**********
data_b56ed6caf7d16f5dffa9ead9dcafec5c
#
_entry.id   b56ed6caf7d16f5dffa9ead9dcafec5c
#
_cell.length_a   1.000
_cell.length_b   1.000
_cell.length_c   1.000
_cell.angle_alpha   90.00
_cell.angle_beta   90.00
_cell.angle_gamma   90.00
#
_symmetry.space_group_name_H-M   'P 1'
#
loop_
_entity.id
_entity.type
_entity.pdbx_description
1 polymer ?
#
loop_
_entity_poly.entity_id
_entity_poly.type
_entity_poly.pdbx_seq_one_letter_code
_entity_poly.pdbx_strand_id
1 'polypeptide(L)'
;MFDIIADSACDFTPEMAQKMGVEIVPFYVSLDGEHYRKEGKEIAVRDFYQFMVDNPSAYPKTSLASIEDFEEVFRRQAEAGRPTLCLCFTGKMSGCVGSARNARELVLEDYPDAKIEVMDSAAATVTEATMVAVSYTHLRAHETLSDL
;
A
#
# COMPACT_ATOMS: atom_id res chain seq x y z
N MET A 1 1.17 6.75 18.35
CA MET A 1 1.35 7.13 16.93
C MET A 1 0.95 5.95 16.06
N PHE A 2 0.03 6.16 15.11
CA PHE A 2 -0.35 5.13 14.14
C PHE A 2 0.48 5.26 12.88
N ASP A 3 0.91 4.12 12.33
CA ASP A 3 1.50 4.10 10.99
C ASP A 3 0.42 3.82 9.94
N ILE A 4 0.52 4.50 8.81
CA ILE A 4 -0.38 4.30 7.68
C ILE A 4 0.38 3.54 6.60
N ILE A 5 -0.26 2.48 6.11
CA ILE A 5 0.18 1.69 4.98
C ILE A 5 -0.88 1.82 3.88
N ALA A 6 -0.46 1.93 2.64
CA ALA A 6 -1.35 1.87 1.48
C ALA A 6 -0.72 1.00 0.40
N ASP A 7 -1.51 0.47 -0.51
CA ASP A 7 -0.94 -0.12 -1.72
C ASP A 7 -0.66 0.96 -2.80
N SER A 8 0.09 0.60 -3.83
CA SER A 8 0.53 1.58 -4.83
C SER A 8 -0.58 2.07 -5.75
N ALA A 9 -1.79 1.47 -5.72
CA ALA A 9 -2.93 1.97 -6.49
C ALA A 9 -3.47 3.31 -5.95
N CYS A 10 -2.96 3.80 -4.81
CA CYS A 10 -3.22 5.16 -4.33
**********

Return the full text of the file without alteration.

data_b56ed6caf7d16f5dffa9ead9dcafec5c
#
_entry.id   b56ed6caf7d16f5dffa9ead9dcafec5c
#
_cell.length_a   1.000
_cell.length_b   1.000
_cell.length_c   1.000
_cell.angle_alpha   90.00
_cell.angle_beta   90.00
_cell.angle_gamma   90.00
#
_symmetry.space_group_name_H-M   'P 1'
#
loop_
_entity.id
_entity.type
_entity.pdbx_description
1 polymer ?
#
loop_
_entity_poly.entity_id
_entity_poly.type
_entity_poly.pdbx_seq_one_letter_code
_entity_poly.pdbx_strand_id
1 'polypeptide(L)'
;MFDIIADSACDFTPEMAQKMGVEIVPFYVSLDGEHYRKEGKEIAVRDFYQFMVDNPSAYPKTSLASIEDFEEVFRRQAEAGRPTLCLCFTGKMSGCVGSARNARELVLEDYPDAKIEVMDSAAATVTEATMVAVSYTHLRAHETLSDL
;
A
#
# COMPACT_ATOMS: atom_id res chain seq x y z
N MET A 1 1.17 6.75 18.35
CA MET A 1 1.35 7.13 16.93
C MET A 1 0.95 5.95 16.06
N PHE A 2 0.03 6.16 15.11
CA PHE A 2 -0.35 5.13 14.14
C PHE A 2 0.48 5.26 12.88
N ASP A 3 0.91 4.12 12.33
CA ASP A 3 1.50 4.10 10.99
C ASP A 3 0.42 3.82 9.94
N ILE A 4 0.52 4.50 8.81
CA ILE A 4 -0.38 4.30 7.68
C ILE A 4 0.38 3.54 6.60
N ILE A 5 -0.26 2.48 6.11
CA ILE A 5 0.18 1.69 4.98
C ILE A 5 -0.88 1.82 3.88
N ALA A 6 -0.46 1.93 2.64
CA ALA A 6 -1.35 1.87 1.48
C ALA A 6 -0.72 1.00 0.40
N ASP A 7 -1.51 0.47 -0.51
CA ASP A 7 -0.94 -0.12 -1.72
C ASP A 7 -0.66 0.96 -2.80
N SER A 8 0.09 0.60 -3.83
CA SER A 8 0.53 1.58 -4.83
C SER A 8 -0.58 2.07 -5.75
N ALA A 9 -1.79 1.47 -5.72
CA ALA A 9 -2.93 1.97 -6.49
C ALA A 9 -3.47 3.31 -5.95
N CYS A 10 -2.96 3.80 -4.81
CA CYS A 10 -3.22 5.16 -4.33